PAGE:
I am moved by Lady Percy 's expression of love. CLICK HERE - see if you agree.
Otherwise my novels, short stories, verse, family, music, memories, vulgar interests, detestations,
responses, apologies. I hold posts to 300 words* having found less is better than more.
I re-comment on comments and re-re-re-comment on re-re-comments.
* One exception: short stories.

Thursday, 27 April 2017

Getting from then to now

In a month Britain's political landscape will (sez me) change radically and for the worse. In two years, far worse. In ten years, I can't bear to think. But will I be thinking at all in 2027?

The rate of change is terrifying given my lumbering evolution:

Age 0 - 5: A world-view confined to the space beneath our kitchen table.

Age 6 - 10. Subsequently reduced to a single policy: hating a man with an unlikely moustache.

Age 11 - 16. I recall only impenetrable arguments between adults. My parents read Daily Mail (I blush!); by osmosis I learned to sneer at the unhandsome members of Labour government who were (I discovered much later) working a social revolution in Britain.

Age 17 - 20. Low-grade employment on newspapers. Sought to become a cynic in all things other than the opposite sex. Succeeded, perhaps even over-achieved. Unloved.

Age 21 - 23. National Service in RAF. As a tool of the government I was forbidden to even contemplate politics. Sneered at all uprisings: Suez Canal, Cyprus, Kenya, Malaya and (Not sure about either of these) Aden and Belize.

Age 23 - 25. Magazine work in London. Membership of National Union of Journalists led to leftwards tilt.

Age 25 - 32. Magazine work in USA. Became temporary if inactive Democrat.

Age 32 - 60. Magazine work in SE England. Read Times (pre-Murdoch) then Guardian. In a watershed moment I took out a mortgage. Involved passively in NUJ industrial action. Voted Lib-Dem since Labour hadn’t a prayer where I lived. As life got easier, theory became more attractive than practice.

Aged 60 to present. Retired to sparsely populated county. Now a mere fulminator.


MikeM said...

Well, an entertaining fulminator. Simply capitalize the word from now on and steer yourself toward the conviction that you are Jupiter, controller of all meteorological events.

Roderick Robinson said...

MikeM: Perhaps it was ambitious to imagine I ever had a political landscape. Accepting instead I was born to the cap and bells and passing off WS Fool lines as my own:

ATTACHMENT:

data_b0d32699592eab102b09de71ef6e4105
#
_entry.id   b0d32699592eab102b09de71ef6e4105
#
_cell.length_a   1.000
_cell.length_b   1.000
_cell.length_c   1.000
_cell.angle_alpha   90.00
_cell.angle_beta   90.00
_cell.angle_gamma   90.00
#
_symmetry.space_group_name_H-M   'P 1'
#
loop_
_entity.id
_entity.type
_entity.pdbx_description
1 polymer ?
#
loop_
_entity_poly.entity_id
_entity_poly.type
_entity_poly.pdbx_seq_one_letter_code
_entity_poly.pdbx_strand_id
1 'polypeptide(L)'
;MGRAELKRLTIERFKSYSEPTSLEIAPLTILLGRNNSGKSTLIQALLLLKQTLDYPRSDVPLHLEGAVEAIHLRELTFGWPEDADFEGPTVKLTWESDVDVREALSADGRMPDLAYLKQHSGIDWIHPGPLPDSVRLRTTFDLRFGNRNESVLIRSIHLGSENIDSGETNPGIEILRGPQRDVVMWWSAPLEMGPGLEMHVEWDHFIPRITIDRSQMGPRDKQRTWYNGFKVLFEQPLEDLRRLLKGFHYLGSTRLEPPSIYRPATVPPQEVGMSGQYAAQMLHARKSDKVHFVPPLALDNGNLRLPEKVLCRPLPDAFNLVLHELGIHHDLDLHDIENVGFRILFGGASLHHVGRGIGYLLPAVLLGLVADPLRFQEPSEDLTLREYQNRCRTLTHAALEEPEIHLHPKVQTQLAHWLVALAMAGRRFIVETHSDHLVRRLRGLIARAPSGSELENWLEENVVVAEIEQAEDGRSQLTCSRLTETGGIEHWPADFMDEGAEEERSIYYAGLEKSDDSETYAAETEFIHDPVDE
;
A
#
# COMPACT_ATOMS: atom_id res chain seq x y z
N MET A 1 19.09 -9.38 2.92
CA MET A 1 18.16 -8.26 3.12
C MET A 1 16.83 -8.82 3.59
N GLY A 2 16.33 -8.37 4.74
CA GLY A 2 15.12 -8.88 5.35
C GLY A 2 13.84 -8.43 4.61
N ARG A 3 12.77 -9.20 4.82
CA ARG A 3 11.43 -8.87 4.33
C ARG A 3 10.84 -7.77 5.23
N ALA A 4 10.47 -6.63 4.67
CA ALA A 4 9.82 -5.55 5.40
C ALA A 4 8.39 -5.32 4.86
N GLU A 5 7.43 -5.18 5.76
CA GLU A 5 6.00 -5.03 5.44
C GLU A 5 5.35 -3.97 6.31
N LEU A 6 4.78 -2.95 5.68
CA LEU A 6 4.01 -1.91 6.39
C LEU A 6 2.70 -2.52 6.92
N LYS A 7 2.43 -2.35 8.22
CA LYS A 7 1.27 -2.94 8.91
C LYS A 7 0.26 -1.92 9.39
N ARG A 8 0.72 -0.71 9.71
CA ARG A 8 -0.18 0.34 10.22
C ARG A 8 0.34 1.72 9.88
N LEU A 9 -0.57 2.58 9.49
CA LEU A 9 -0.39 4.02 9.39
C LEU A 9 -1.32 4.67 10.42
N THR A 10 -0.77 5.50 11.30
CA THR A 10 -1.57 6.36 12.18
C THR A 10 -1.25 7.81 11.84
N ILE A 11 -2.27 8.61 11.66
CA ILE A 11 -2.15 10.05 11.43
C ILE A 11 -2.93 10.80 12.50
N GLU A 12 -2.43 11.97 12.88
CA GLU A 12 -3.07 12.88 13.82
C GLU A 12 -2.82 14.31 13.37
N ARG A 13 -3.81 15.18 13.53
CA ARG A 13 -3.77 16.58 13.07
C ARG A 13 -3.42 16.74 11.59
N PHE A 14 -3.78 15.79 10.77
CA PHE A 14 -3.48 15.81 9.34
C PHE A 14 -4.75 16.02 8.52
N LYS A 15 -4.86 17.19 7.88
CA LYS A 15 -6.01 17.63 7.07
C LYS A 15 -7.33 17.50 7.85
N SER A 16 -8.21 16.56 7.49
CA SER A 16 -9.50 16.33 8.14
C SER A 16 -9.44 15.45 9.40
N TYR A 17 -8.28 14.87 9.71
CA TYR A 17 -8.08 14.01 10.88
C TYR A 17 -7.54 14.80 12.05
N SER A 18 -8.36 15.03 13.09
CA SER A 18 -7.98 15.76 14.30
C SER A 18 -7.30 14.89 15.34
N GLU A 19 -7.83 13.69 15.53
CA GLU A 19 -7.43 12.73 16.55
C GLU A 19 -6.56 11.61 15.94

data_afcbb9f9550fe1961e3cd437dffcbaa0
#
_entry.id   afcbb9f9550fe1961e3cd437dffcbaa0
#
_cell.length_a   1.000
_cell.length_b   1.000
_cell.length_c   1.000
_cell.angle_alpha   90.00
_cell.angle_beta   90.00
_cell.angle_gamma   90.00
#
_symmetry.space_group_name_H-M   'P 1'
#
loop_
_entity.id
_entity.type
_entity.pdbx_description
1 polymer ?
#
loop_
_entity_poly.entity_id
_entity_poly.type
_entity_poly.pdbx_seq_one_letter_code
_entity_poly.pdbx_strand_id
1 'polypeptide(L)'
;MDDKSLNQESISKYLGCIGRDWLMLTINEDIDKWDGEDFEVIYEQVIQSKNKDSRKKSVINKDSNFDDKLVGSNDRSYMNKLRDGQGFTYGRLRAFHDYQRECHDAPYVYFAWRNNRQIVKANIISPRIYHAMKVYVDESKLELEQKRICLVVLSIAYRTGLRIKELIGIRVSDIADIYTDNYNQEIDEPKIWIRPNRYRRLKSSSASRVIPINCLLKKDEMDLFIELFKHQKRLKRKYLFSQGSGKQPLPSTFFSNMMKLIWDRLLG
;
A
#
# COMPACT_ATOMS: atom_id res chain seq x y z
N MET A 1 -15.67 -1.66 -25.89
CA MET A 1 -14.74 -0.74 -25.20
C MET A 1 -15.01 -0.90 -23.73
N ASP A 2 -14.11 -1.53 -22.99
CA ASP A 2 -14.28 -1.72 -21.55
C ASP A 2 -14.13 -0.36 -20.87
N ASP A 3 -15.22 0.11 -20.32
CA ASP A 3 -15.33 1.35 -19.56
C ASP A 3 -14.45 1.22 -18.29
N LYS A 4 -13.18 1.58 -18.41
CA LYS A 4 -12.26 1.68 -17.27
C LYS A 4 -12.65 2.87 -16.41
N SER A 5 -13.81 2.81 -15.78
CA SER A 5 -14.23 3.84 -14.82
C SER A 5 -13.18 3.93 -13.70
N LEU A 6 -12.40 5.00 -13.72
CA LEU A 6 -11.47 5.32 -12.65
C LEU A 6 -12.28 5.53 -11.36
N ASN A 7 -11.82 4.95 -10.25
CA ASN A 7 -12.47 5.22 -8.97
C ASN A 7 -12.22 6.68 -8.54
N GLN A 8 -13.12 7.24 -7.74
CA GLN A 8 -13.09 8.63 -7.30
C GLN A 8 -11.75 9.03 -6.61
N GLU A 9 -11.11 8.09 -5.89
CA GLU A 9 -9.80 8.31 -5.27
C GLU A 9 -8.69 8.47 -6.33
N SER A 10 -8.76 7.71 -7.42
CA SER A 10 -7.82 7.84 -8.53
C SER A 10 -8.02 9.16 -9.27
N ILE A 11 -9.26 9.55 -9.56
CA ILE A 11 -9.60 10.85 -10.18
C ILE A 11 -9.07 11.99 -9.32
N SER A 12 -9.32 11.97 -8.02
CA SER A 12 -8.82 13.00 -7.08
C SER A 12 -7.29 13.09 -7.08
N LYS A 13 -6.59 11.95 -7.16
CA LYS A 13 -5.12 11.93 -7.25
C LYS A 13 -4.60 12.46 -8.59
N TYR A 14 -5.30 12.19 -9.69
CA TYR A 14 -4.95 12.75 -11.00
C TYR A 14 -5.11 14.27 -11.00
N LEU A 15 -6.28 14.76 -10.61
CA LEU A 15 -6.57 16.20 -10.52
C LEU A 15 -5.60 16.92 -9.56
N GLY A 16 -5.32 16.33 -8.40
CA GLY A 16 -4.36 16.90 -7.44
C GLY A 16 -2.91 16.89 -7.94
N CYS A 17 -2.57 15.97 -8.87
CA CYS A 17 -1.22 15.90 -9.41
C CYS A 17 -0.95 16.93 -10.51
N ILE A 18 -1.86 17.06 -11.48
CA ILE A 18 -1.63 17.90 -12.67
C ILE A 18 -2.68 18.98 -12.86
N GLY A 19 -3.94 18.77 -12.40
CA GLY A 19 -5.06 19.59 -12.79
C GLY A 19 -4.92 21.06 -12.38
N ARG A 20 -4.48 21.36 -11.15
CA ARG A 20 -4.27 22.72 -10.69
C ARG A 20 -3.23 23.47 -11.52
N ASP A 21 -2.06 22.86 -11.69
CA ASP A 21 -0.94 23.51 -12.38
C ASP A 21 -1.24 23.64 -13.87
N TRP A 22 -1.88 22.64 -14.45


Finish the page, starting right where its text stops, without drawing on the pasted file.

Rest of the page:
If men could be contented to be what they are, there were no fear in marriage.

Winning will put any man into courage.

Although the line I most envy is attributed to one of your countrymen, now, it seems, unjustifiably discredited:

It is better to keep your mouth closed and let people think you are a fool than to open it and remove all doubt.

But no, let me not be bitter; sirrah, you pay me graceful compliments (See how easy Bardspeak is.) Fulminator (with a cap. F) befits my aged bones and I'll wear it in my dotage.


Rouchswalwe said...

The words 'mere' and 'fulminator' don't even go together, lieber Robbie! In today's world, we need more fulminators and less yes-men and selfish people. The older I get, the more I fulminate (can I use this as a verb in English?).

Early in life, my world-view was confined to the space beneath my grandfather Willi's great desk, I am told. Afterwards, I strayed beyond its confines and began to live up to my nickname, Rauchswalbe, aka Rouchswalwe.

Wear the Fulminator badge proudly!

Roderick Robinson said...

RW (zS): My only misgiving about "fulminate" (though it isn't shared by the dictionaries) is that the associated explosions and criticisms seem, in the end, to be futile. No doubt I picked up this impression because both words start with the same two letters. Which is salutary.

Just consider the size of your vocabulary (several languages in your case) and reflect on the number of words you have never verified. In my case "fulminate" was just one, there are hundreds, perhaps thousands more. Occasionally, if I have a cleverclogs friend close by, I ask them for a definition of a word which has become more and more prominent in my life to the point where it is irritating the hell out of me.

"Existential" was one such word, as in "North Korea is proving to be an existential threat". The definition proved to be dismayingly simple - a threat to our (ie, the developed world's) existence. Typically I was aware of its other more obscure meaning relating to existentialist philosophy which is far less likely to crop up in conversation.

Perhaps you and I should toss into our blogs regular examples of words we have failed to verify - proof that we can both be humble. On the other hand in these AT (Anno Trumpeii) times humility may be temporarily shelved.